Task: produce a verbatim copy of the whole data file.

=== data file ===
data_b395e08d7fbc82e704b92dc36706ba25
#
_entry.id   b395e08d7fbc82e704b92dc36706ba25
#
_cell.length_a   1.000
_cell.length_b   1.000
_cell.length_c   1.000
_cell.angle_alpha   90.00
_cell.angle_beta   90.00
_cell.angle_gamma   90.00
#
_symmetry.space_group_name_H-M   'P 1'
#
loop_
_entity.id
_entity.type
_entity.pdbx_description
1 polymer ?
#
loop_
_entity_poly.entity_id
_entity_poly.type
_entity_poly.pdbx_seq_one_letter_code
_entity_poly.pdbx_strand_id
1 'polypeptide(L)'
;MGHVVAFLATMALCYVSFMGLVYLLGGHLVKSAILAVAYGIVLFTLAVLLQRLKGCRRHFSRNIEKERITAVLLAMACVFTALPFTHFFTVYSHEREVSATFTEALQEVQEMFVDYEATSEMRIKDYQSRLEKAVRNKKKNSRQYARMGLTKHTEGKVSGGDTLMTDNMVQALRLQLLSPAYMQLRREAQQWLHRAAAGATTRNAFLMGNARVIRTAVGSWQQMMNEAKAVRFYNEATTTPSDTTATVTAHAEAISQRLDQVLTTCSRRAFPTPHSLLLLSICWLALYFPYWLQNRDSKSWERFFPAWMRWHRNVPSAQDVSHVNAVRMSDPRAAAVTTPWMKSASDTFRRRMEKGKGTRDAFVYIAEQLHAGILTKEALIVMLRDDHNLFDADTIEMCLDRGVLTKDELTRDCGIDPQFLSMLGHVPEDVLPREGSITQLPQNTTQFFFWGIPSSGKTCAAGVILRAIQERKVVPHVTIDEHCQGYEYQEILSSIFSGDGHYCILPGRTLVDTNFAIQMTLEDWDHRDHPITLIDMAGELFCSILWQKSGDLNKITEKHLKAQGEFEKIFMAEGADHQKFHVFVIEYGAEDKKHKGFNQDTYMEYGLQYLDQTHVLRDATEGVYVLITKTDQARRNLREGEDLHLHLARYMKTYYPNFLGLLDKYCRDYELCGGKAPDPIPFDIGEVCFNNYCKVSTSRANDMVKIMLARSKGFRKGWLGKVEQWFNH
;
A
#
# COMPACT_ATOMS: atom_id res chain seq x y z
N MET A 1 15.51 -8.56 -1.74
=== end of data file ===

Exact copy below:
data_b395e08d7fbc82e704b92dc36706ba25
#
_entry.id   b395e08d7fbc82e704b92dc36706ba25
#
_cell.length_a   1.000
_cell.length_b   1.000
_cell.length_c   1.000
_cell.angle_alpha   90.00
_cell.angle_beta   90.00
_cell.angle_gamma   90.00
#
_symmetry.space_group_name_H-M   'P 1'
#
loop_
_entity.id
_entity.type
_entity.pdbx_description
1 polymer ?
#
loop_
_entity_poly.entity_id
_entity_poly.type
_entity_poly.pdbx_seq_one_letter_code
_entity_poly.pdbx_strand_id
1 'polypeptide(L)'
;MGHVVAFLATMALCYVSFMGLVYLLGGHLVKSAILAVAYGIVLFTLAVLLQRLKGCRRHFSRNIEKERITAVLLAMACVFTALPFTHFFTVYSHEREVSATFTEALQEVQEMFVDYEATSEMRIKDYQSRLEKAVRNKKKNSRQYARMGLTKHTEGKVSGGDTLMTDNMVQALRLQLLSPAYMQLRREAQQWLHRAAAGATTRNAFLMGNARVIRTAVGSWQQMMNEAKAVRFYNEATTTPSDTTATVTAHAEAISQRLDQVLTTCSRRAFPTPHSLLLLSICWLALYFPYWLQNRDSKSWERFFPAWMRWHRNVPSAQDVSHVNAVRMSDPRAAAVTTPWMKSASDTFRRRMEKGKGTRDAFVYIAEQLHAGILTKEALIVMLRDDHNLFDADTIEMCLDRGVLTKDELTRDCGIDPQFLSMLGHVPEDVLPREGSITQLPQNTTQFFFWGIPSSGKTCAAGVILRAIQERKVVPHVTIDEHCQGYEYQEILSSIFSGDGHYCILPGRTLVDTNFAIQMTLEDWDHRDHPITLIDMAGELFCSILWQKSGDLNKITEKHLKAQGEFEKIFMAEGADHQKFHVFVIEYGAEDKKHKGFNQDTYMEYGLQYLDQTHVLRDATEGVYVLITKTDQARRNLREGEDLHLHLARYMKTYYPNFLGLLDKYCRDYELCGGKAPDPIPFDIGEVCFNNYCKVSTSRANDMVKIMLARSKGFRKGWLGKVEQWFNH
;
A
#
# COMPACT_ATOMS: atom_id res chain seq x y z
N MET A 1 15.51 -8.56 -1.74